The derelict bankrupt salmon processing vessel Akutan was blown up and dropped to the bottom of the Bering Sea last week. The vessel was sunk 25 nautical miles north-northwest of Dutch Harbor on Jan. 26.
The Akutan was towed to a watery grave by the Coast Guard Cutter Alex Haley, and sunk with explosives, but no machine guns or other weapons, said U.S. Coast Guard Lt. Brian Dykens in Juneau.
On Jan. 10, the Coast Guard, in a move that pleased Unalaska city officials, declared the 74-year-old ship was an immediate threat to life, property and the environment of Captains Bay, where it was moored since August, following a disastrous sockeye salmon season in Bristol Bay's Nushagak Bay last summer.
District Commander Michael McAllister declared an emergency allowing the scuttling to proceed, according to Dykens.
Unalaska city officials had asked the Coast Guard to sink the 166-foot Akutan, with the help of $31,400 in city funds, in water at least 600 feet deep. Dykens said it was sunk 15 nautical miles from the neareast point of land. The money was approved at the Jan. 8 city council meeting despite some grumbling.
While the council didn't like the idea of spending any local funds, member Shari Coleman said it was a "pittance" to pay for the removal of a hazard to navigation and the environment. Another council member, Roger Rowland, said the state should pay everything.
The $31,400 is the estimated scuttling bargain price. That includes $15,000 to retrieve the mooring, $3,900 to tow the derelict either to the Resolve dock or a rendezvous with a Coast Guard cutter, $5,000 to rig the Akutan for towing, $5,000 for explosives, and $2,500 for the demolition team, according to Resolve Magone's rate sheet.
Later, the state Department of Natural Resources raised the estimated price to $36,000, pending the final bill, said DNR Regional Manager Clark Cox on Monday.
Without the emergency declaration, the cost of decontaminating the Akutan to normal standards could have cost over $200,000, according to the city.
The state Department of Natural Resources asserted authority over the wreck last month, and set a minimum price for the vessel of $300,000, plus a $1 million bond, she said. The reason that serious money and not a token payment is required, Unalaska Port Director Peggy McLaughlin said, is that the $1 purchase prices formerly charged resulted in derelicts towed from port to port, causing the same problems but in different locations.
Cox said no formal offers were made, though the department did receive inquiries from two "tire kickers," lacking the required resources for buying the Akutan. Plenty of people, he said, will pay a dollar for a boat, even if they can't afford to maintain it.
In a Jan. 8 notice setting minimum bid requirements, DNR said a new owner could assume the financial liabilities of the bankrupt vessel. Those include unpaid crew wages of between $144,000 and $148,000; the unpaid wages of the navigational crew and cook of $65,000 to $80,000; and a mortgage of $1.7 million held by Alaska Growth Capital Bidco.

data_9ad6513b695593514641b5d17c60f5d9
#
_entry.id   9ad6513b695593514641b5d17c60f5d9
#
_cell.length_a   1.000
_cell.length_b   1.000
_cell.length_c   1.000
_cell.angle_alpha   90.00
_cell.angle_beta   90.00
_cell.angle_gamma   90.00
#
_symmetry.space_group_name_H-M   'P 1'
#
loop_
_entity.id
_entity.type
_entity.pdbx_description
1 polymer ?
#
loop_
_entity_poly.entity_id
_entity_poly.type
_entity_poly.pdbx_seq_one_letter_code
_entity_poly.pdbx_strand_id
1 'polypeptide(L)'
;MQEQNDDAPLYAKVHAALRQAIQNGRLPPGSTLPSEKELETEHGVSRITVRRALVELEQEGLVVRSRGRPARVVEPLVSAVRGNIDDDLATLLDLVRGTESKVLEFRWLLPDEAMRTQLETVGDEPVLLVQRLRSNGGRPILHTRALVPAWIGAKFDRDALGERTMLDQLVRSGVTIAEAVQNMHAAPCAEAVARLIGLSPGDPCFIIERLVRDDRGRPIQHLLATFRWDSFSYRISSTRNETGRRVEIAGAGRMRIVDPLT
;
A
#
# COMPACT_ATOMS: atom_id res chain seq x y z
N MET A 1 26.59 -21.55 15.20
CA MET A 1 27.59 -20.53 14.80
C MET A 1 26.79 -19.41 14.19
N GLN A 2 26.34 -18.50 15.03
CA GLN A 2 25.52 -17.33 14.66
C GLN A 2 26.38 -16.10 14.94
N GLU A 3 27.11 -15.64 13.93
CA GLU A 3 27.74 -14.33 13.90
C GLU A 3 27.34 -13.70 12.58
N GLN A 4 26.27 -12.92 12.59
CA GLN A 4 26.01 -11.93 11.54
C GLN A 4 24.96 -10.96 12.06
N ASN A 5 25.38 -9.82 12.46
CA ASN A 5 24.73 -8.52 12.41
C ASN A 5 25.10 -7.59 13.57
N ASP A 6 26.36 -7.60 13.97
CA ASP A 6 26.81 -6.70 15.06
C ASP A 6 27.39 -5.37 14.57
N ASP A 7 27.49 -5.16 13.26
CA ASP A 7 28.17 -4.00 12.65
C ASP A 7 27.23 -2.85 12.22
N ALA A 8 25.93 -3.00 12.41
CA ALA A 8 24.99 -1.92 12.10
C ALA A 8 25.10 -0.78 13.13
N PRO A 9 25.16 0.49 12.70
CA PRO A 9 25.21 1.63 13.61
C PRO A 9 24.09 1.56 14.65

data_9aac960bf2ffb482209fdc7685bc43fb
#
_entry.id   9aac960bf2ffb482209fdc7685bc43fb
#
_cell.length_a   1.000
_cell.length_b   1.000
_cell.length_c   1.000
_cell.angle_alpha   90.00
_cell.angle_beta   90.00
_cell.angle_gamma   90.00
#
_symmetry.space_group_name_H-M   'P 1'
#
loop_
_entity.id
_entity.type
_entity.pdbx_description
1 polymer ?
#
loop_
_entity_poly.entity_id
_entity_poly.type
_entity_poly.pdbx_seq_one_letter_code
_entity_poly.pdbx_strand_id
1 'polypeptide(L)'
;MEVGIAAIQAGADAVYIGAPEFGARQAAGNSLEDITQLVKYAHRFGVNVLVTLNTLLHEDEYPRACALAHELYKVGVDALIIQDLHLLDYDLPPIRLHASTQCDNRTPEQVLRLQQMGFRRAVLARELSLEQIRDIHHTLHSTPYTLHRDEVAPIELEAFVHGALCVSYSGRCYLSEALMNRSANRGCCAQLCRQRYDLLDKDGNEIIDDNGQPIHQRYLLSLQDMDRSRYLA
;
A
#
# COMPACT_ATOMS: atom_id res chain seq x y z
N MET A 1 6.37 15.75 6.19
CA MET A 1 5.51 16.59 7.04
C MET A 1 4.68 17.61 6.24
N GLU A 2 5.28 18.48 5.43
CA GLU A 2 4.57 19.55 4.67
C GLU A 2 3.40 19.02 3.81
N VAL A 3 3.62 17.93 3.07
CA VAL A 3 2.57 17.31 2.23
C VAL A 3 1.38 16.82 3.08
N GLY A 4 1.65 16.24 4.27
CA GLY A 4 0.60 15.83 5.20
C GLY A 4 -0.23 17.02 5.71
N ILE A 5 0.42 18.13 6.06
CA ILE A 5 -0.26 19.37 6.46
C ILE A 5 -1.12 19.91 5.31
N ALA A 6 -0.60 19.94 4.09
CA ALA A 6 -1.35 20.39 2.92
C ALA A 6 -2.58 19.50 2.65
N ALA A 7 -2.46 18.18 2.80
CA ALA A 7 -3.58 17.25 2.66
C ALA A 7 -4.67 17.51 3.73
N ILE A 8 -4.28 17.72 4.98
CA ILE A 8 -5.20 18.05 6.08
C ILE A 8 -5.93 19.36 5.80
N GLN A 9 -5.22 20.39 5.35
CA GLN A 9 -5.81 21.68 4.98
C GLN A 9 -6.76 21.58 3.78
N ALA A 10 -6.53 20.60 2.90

The vessel was intended to provide an alternative market for a group of 15 Bristol Bay salmon gillnet boat fishermen last summer, Russian Old Believers from the Homer area. They formed their own company, Bristol Bay Seafoods LLC, and hired Akutan owner Larry Lang's company, Klawock Oceanside, to process and freeze their fish. But plans soon went awry. Mechanical failures plagued the boat. The Akutan didn't arrive in Nushagak Bay until the salmon run was nearly over. The crew went unpaid, although the mortgage holder, a subsidiary of the Arctic Slope Regional Corporation, bought them tickets home and gave them $500 each as they passed through Anchorage.
The decision to sink the ship was opposed, by email to this newspaper, by someone identified as lang.mary, saying a sale would save Unalaska money. The email came with a forwarded exchange between DNR's Cox, and Seattle vessel broker R. Isaak Hurst, of the International Maritime Group LLC.
Hurst said he had potential buyer, but was only interested as long as the liens were removed, allowing the sale of the vessel, minus any responsibility for unpaid wages and other bills.
"I do have a serious buyer for the Akutan. However, the purchase of the vessel would need to occur via a judicial foreclosure in order to eliminate all the existing debts and liens on the vessel. With that, can you inquire about the possibility of going down the judicial foreclosure road with the vessel? Honestly, I think the state of Alaska would likely get more money from the Akutan if there was no debts associated with the vessel," Hurst said.
"I did forward your email on for consideration regarding a potential purchaser of the vessel," Cox replied. "We have decided that we are not willing to consider any offers at this time. The state of Alaska is taking action under AS 30.30 which does not have a lien stripping mechanism. Given the emergency nature of the situation, the state is not willing to go through a judicial process and instead needs to act quickly to dispose of the Akutan before the situation gets any worse."
When the Akutan arrived in Unalaska/Dutch Harbor in August, problems continued. The vessel dragged anchor and nearly grounded in October. It was then resecured with an additional anchor. Overall, Unalaskans are relieved to see it gone.
Jim Paulin can be reached at email@example.com